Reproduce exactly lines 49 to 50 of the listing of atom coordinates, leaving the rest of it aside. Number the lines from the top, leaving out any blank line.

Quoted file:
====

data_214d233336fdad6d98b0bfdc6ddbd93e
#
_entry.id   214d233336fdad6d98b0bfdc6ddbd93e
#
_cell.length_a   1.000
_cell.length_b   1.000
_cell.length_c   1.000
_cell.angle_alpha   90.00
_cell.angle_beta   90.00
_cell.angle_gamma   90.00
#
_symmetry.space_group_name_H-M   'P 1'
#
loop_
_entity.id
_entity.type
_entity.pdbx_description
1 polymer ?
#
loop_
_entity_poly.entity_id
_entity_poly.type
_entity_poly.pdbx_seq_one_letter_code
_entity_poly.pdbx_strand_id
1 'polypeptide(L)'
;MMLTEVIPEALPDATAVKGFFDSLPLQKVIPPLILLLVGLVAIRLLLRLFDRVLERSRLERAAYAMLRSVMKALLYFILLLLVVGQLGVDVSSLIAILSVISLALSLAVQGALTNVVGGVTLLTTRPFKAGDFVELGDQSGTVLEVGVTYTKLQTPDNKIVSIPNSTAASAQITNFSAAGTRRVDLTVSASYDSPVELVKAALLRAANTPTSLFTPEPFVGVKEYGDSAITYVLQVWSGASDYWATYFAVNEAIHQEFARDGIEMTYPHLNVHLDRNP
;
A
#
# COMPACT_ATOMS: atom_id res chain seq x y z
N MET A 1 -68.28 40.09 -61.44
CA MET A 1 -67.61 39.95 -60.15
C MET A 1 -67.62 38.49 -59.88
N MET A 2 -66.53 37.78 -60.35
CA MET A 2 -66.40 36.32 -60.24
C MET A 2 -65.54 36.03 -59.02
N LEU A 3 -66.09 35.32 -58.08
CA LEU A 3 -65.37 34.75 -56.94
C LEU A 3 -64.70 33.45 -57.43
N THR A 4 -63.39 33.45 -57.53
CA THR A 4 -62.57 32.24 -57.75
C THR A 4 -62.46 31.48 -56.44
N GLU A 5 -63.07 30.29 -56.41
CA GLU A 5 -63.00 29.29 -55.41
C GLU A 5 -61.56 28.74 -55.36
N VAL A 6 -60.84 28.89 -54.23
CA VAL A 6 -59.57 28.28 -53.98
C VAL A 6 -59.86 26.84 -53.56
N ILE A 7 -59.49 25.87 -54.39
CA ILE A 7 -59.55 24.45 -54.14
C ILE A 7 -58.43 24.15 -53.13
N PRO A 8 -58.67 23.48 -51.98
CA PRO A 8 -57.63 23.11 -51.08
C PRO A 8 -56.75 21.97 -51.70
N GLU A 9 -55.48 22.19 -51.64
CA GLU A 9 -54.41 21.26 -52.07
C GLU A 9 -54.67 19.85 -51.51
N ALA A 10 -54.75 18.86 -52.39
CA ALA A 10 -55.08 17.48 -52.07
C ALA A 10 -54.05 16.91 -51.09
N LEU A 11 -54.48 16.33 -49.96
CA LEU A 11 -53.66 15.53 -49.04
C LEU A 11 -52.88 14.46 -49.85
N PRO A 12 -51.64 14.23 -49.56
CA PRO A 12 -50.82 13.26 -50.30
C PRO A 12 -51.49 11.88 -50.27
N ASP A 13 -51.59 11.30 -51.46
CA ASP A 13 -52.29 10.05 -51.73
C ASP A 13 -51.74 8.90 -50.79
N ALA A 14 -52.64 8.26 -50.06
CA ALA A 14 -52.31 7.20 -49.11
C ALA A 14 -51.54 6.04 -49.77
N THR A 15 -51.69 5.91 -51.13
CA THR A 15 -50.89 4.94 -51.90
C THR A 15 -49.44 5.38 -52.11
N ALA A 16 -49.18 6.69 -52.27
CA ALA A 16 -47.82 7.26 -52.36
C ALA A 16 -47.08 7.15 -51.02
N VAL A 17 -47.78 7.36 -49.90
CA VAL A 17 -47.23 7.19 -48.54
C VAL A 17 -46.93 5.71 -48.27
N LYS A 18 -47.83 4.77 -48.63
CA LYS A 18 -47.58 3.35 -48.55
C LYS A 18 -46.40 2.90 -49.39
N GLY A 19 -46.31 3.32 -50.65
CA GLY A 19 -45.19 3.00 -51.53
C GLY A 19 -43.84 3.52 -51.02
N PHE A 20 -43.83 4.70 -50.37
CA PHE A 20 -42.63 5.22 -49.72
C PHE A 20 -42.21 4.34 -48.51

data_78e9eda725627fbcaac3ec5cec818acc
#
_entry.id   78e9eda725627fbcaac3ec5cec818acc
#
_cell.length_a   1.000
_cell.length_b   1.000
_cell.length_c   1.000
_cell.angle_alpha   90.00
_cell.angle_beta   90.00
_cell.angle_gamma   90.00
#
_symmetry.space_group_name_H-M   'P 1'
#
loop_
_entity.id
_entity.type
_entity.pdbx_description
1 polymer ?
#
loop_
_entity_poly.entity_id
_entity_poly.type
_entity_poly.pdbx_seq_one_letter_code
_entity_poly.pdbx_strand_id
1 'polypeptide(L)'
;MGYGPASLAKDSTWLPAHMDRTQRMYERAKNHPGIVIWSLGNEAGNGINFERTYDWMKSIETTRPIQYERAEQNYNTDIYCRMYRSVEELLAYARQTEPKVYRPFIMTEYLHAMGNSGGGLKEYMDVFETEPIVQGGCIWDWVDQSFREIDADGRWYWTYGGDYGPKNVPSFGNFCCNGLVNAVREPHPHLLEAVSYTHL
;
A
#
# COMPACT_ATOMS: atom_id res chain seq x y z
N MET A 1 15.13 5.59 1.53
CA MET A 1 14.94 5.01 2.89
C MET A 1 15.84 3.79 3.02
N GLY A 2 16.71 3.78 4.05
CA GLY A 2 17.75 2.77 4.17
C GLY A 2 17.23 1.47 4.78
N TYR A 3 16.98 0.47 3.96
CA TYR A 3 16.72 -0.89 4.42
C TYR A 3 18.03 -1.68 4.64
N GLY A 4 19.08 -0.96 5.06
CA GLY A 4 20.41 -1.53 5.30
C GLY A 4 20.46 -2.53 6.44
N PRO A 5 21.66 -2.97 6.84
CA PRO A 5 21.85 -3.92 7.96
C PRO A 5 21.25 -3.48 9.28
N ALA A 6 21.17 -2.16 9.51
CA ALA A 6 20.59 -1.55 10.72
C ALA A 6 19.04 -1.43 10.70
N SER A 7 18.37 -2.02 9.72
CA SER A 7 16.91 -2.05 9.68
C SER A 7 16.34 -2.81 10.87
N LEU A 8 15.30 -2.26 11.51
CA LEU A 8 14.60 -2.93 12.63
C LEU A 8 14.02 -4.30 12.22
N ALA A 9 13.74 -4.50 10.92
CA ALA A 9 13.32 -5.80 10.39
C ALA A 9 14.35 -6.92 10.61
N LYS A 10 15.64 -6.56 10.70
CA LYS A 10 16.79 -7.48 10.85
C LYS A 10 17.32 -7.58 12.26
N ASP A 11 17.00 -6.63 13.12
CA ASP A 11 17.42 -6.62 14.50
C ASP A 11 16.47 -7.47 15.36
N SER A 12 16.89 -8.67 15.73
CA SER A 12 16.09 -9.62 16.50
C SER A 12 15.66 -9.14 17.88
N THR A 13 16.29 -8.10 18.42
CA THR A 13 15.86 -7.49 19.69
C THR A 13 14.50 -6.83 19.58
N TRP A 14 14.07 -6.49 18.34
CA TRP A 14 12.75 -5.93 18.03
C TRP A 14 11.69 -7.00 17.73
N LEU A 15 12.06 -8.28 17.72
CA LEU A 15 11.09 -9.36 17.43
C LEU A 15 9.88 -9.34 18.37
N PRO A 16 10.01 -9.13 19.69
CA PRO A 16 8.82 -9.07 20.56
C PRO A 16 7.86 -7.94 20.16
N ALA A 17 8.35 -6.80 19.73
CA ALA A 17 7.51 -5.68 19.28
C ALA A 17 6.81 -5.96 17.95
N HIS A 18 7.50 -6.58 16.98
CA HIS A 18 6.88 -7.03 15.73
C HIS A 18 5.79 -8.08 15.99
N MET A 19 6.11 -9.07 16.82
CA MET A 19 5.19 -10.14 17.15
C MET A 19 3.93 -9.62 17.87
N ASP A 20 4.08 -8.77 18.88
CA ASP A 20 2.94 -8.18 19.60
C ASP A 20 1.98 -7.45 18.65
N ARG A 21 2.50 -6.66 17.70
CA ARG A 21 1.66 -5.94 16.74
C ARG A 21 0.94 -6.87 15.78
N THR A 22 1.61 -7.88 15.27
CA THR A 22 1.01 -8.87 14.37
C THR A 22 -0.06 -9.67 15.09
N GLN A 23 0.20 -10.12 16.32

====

N ILE A 7 -59.49 25.87 -54.39
CA ILE A 7 -59.55 24.45 -54.14